Monday, December 17, 2012

things I can't write about.

Over the past few months, I have said to myself many, many times: I want to write a blog post about x or y or z, but I can't.  I have been stopping myself. Of course, I can always write about food or running or swimming or the races I'm thinking about signing up for in the upcoming year,  but that isn't really what I've been thinking about. 

I want to write everything I have felt over the past year, but it is raw and confusing and sometimes contradictory.  Most importantly though, it is a story that is not mine alone.  I want to write about divorce and what it feels like to go through it, about visiting the courthouse to fill out forms, about using language like "plaintiff" and "defendant" and watching a huge part of your life turn into a pile of papers, stamped in red ink with loud clunking sounds that echo in the courthouse halls.  

I want to write about how, when you are divorced, when you have your kids with you (physically, that is) only half of the time, that people assume things about you as a mother.  And about how I probably assumed those same things about divorced people before.   People talk about what is best for you, or what you should have done, or what you could have done differently.   I want to write about divorce without sounding defensive.

I even hesitate to write about happiness, because I have this sense that people don't want to hear it yet.  At once I feel happy and guilty about my happiness. I hear the critics in my head.   I imagine it makes some people uncomfortable when I am feeling awesome, or confused when sadness bubbles up again.  Maybe it's all in my head. 

I want to tell you all about how I have moved forward in my life, and that I have found new love that is really freaking incredible, but I hesitate and (over)think about how it will be perceived. 

It seems there is an acceptable time-line for emotional shifts, that there is somehow a right amount of time to grieve, and a right amount of time before you should rightfully recover from a loss.  I still, when I talk about how deeply I miss my dad, sense that some people are thinking:  "are you still talking about your dad after 9 years?" Is it true that people think this? Or that I may have had this thought about someone else?    I hear from people (and from my own brain):   Do you think it's a good idea to post about ____________ or too soon to write about _____________ or to show photos of you with _________________?  I really don't know, actually.  Have I ever overlaid my own personal time-line onto someone else's life?  I hope not. Where is the line between moving on in a healthy way and being insensitive to others?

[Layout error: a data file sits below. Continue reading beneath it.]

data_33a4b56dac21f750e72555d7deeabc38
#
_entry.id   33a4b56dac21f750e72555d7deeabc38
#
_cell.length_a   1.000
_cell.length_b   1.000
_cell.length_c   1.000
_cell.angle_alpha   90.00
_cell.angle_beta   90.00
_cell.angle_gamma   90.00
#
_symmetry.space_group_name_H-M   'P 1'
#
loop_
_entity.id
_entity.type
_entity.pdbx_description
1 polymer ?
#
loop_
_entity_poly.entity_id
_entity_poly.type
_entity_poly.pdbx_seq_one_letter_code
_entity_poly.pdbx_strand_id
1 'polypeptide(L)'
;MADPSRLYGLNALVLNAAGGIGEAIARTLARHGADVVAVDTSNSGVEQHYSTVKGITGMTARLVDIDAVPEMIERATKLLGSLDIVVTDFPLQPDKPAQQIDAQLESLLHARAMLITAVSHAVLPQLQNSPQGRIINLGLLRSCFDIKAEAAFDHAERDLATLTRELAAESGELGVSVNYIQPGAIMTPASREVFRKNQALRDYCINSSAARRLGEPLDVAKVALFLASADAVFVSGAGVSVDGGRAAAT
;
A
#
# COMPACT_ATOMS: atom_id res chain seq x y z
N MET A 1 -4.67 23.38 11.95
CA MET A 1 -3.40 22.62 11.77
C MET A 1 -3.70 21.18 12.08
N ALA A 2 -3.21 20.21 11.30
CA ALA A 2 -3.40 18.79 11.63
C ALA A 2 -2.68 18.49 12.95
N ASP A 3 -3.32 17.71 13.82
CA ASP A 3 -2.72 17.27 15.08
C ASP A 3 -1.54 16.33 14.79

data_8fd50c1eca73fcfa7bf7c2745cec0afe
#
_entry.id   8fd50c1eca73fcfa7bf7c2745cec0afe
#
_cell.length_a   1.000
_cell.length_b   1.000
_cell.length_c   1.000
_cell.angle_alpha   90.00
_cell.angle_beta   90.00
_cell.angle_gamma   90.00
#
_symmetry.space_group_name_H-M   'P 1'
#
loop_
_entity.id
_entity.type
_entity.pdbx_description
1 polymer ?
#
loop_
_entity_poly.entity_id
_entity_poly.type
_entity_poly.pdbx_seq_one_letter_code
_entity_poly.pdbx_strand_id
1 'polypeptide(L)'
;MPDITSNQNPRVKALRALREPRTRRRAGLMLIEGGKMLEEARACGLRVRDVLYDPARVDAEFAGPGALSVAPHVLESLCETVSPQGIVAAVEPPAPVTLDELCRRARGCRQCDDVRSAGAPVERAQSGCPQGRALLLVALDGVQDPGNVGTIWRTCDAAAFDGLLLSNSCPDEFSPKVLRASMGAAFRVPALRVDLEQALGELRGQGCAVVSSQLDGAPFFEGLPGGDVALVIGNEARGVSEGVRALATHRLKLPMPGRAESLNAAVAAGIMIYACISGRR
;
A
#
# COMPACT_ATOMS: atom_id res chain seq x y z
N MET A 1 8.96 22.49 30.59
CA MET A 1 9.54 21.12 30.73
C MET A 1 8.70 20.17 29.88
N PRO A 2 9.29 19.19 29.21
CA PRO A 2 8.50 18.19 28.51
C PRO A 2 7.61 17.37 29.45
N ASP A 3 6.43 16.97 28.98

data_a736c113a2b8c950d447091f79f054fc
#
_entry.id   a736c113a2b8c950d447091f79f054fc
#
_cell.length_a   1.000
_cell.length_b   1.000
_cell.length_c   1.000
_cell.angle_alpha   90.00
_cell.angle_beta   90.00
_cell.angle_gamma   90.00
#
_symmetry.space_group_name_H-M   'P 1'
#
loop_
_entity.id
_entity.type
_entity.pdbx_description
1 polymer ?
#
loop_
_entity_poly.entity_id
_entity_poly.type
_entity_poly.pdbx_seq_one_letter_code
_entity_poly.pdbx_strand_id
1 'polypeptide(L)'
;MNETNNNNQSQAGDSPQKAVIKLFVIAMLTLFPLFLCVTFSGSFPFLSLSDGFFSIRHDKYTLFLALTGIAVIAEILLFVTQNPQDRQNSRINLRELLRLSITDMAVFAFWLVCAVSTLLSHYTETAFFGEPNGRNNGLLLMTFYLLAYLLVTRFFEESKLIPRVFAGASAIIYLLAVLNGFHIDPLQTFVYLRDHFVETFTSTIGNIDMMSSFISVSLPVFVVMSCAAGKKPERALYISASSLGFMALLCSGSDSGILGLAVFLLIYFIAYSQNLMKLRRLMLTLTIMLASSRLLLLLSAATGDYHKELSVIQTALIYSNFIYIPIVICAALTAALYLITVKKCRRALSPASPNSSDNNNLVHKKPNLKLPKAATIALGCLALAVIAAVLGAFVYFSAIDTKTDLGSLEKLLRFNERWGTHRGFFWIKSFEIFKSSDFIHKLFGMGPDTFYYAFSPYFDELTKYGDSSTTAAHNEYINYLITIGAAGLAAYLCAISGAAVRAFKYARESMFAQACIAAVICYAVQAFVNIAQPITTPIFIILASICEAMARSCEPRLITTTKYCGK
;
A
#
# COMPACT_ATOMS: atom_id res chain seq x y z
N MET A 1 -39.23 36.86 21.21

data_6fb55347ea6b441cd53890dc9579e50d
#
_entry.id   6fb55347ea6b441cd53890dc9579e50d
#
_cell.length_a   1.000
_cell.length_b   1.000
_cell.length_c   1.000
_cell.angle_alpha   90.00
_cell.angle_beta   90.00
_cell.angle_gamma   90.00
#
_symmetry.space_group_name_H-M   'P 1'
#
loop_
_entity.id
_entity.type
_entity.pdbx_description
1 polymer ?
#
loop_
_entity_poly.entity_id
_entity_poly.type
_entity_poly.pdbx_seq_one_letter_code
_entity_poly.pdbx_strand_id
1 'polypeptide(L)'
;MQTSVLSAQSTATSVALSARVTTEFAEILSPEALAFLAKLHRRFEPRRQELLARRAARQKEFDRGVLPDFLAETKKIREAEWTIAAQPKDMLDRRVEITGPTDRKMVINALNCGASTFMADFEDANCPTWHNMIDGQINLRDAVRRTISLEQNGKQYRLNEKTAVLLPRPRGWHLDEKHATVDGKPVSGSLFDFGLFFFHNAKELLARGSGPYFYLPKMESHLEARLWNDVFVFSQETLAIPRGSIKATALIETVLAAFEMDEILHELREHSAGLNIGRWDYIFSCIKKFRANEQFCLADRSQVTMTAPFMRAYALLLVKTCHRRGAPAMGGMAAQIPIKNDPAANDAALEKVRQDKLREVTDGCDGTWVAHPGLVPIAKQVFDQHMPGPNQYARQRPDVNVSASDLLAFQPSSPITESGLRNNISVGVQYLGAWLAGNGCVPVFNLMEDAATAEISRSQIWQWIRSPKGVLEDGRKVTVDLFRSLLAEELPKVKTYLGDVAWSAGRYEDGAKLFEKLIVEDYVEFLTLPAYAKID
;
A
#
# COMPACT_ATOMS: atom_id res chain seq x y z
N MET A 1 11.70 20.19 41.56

What I can or can't or should or shouldn't write about begs the question:  Who am I writing this blog for, anyway? Great question.  I am very aware, maybe too aware, of who is out there and that you all bring your own feelings to the screen when you read.   A lot of you are supportive and kind and loving, but some of you are quietly suspicious of me, or not sure you think I deserve to be happy just yet. But am I writing this for anyone but myself?  Well, if the answer is no, then I would just write in a diary and keep it in my dresser drawer. 

I do know that as a writing teacher, I preach how important it is to remove the self-critic, to disregard the doubt, to be brave, to write from a place of honesty and integrity, and that often our very best writing will make us take a very deep breath before we share it, before we hit "publish."

I wish that I had thicker skin sometimes, and that I didn't feel everything so fully. 

I definitely can't write about what happened in Connecticut on Friday.  I can't because I'm a mom to elementary school-age kids, and because I'm a teacher.  I can't write about it because if I think that hard about it, my heart will break or I will die.  

I can't write about how I have dared to go all the way in my imagination to the moment when I stand at the door of my classroom and come face to face with a gun, and my students are behind me, under my care.  I can't write about what it felt like to read in the newspaper the names of the kids who were killed.  I can't think about how their names were written all over that classroom, above coat hooks and on cubbies and on little job charts and on paper cutouts in the shape of pumpkins and butterflies.  I can't think about the little outfits their parents dressed them in that morning, or the way they turned and waved as they climbed up the tall steps of the bus that morning. 

And I can't tell my kids about it, either. 

The kids had a half-day on Friday.  They were hanging out safely in my office on Friday while there was utter chaos in Newtown, CT.
I can't write about dropping off my kids at school this morning, and how I swallowed my tears on the way back to the car after kissing them goodbye, how every part of that transaction felt tinged with more meaning than ever.  It's just too sad. 

I feel it all.  I feel it all deeply and my heart is sometimes too tender. 

I just wanted you to know that I'm still here.  I'm not blogging as often right now, but it's not because I don't want to or don't have a whole lot to say.  And, as friends remind me, "if anyone doesn't want to read what you write, they don't have to read the blog."  I'm just going to keep drinking coffee and keep thinking and over-thinking. 

I write on the blog because it's a part of me now.  If you stuck with me, or if you continue to do so, I am honored and grateful.  Bless you, thank you, and go hug your children. 


9 comments:

Pattie Reaves said...

Beautiful.

Kirsten said...